Musical instrument classification
Throughout history, various methods of musical instrument classification have been used. The most used system divides instruments into string instruments, woodwind instruments, brass instruments and percussion instruments; the oldest known scheme of classifying instruments is Chinese and dates from the 3rd millennium BC. It grouped instruments according to the materials they are made of. Instruments made of stone were in one group, those of wood in another, those of silk are in a third, those of bamboo in a fourth, as recorded in the Yo Chi, compiled from sources of the Chou period and corresponding to the four seasons and four winds; the eight-fold system of pa yin, from the same source, occurred and in the legendary Emperor Zhun's time it is believed to have been presented in the following order: metal, silk, gourd, clay and wood classes, it correlated to the eight seasons and eight winds of Chinese culture and west, autumn-winter and NW, summer and south and east, winter-spring and NE, summer-autumn and SW, winter and north, spring-summer and SE, respectively.
However, the Chou-Li, an anonymous treatise compiled from earlier sources in about the 2nd century BC, had the following order: metal, clay, silk, wood and bamboo. The same order was presented in the Tso Chuan, attributed to Tso Chiu-Ming compiled in the 4th century BC. Much Ming dynasty scholar Chu Tsai Yu recognized three groups: those instruments using muscle power or used for musical accompaniment, those that are blown, those that are rhythmic, a scheme, the first scholarly attempt, while the earlier ones were traditional, folk taxonomies. More instruments are classified according to how the sound is produced; the modern system divides instruments into wind and percussion. It is of Greek origin; the scheme was expanded by Martin Agricola, who distinguished plucked string instruments, such as guitars, from bowed string instruments, such as violins. Classical musicians today do not always maintain this division, but distinguish between wind instruments with a reed and those where the air is set in motion directly by the lips.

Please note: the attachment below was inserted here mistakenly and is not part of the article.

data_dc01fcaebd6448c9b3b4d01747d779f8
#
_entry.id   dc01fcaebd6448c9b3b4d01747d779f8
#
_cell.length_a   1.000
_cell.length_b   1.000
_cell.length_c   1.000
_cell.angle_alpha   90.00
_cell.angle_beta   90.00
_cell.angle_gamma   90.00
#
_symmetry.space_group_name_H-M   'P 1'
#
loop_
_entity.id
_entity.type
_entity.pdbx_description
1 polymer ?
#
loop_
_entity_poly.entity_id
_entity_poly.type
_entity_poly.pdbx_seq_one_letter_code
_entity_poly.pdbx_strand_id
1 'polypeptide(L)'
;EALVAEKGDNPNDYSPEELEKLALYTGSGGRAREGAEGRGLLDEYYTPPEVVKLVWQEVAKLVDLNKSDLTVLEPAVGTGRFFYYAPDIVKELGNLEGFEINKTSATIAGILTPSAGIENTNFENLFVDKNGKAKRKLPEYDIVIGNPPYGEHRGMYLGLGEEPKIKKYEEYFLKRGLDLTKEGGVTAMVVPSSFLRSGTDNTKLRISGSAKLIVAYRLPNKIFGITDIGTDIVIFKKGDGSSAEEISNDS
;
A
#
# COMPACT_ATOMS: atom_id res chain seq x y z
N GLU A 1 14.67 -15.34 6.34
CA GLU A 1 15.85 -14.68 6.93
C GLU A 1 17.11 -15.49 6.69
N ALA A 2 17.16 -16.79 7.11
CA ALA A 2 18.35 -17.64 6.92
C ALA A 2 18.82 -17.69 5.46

Many instruments do not fit neatly into this scheme. The serpent, for example, ought to be classified as a brass instrument, as a column of air is set in motion by the lips. However, it looks more like a woodwind instrument, is closer to one in many ways, having finger-holes to control pitch, rather than valves. Keyboard instruments do not fit into this scheme. For example, the piano has strings, but they are struck by hammers, so it is not clear whether it should be classified as a string instrument or a percussion instrument. For this reason, keyboard instruments are regarded as inhabiting a category of their own, including all instruments played by a keyboard, whether they have struck strings, plucked strings or no strings at all, it might be said that with these extra categories, the classical system of instrument classification focuses less on the fundamental way in which instruments produce sound, more on the technique required to play them. Various names have been assigned to these three traditional Western groupings: Boethius labelled them intensione ut nervis, spiritu ut tibiis, percussione.